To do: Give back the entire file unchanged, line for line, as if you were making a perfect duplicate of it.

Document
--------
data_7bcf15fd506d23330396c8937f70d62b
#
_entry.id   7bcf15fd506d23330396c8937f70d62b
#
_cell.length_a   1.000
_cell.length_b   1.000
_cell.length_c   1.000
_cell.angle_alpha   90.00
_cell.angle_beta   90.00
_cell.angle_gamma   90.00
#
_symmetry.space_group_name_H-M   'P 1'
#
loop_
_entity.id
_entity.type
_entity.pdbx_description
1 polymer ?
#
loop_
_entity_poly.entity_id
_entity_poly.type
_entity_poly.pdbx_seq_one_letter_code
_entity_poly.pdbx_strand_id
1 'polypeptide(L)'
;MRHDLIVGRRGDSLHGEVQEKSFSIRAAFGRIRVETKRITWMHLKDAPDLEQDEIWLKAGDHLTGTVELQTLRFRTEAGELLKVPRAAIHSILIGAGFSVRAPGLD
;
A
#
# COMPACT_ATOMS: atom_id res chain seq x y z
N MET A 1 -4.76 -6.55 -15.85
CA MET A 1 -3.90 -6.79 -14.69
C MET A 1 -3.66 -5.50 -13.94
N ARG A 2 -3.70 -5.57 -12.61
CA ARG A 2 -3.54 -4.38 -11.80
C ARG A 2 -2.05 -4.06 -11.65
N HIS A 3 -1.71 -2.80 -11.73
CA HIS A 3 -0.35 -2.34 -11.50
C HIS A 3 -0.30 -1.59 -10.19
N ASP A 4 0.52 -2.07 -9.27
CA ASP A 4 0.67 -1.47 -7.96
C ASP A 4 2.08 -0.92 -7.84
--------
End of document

data_7bcf15fd506d23330396c8937f70d62b
#
_entry.id   7bcf15fd506d23330396c8937f70d62b
#
_cell.length_a   1.000
_cell.length_b   1.000
_cell.length_c   1.000
_cell.angle_alpha   90.00
_cell.angle_beta   90.00
_cell.angle_gamma   90.00
#
_symmetry.space_group_name_H-M   'P 1'
#
loop_
_entity.id
_entity.type
_entity.pdbx_description
1 polymer ?
#
loop_
_entity_poly.entity_id
_entity_poly.type
_entity_poly.pdbx_seq_one_letter_code
_entity_poly.pdbx_strand_id
1 'polypeptide(L)'
;MRHDLIVGRRGDSLHGEVQEKSFSIRAAFGRIRVETKRITWMHLKDAPDLEQDEIWLKAGDHLTGTVELQTLRFRTEAGELLKVPRAAIHSILIGAGFSVRAPGLD
;
A
#
# COMPACT_ATOMS: atom_id res chain seq x y z
N MET A 1 -4.76 -6.55 -15.85
CA MET A 1 -3.90 -6.79 -14.69
C MET A 1 -3.66 -5.50 -13.94
N ARG A 2 -3.70 -5.57 -12.61
CA ARG A 2 -3.54 -4.38 -11.80
C ARG A 2 -2.05 -4.06 -11.65
N HIS A 3 -1.71 -2.80 -11.73
CA HIS A 3 -0.35 -2.34 -11.50
C HIS A 3 -0.30 -1.59 -10.19
N ASP A 4 0.52 -2.07 -9.27
CA ASP A 4 0.67 -1.47 -7.96
C ASP A 4 2.08 -0.92 -7.84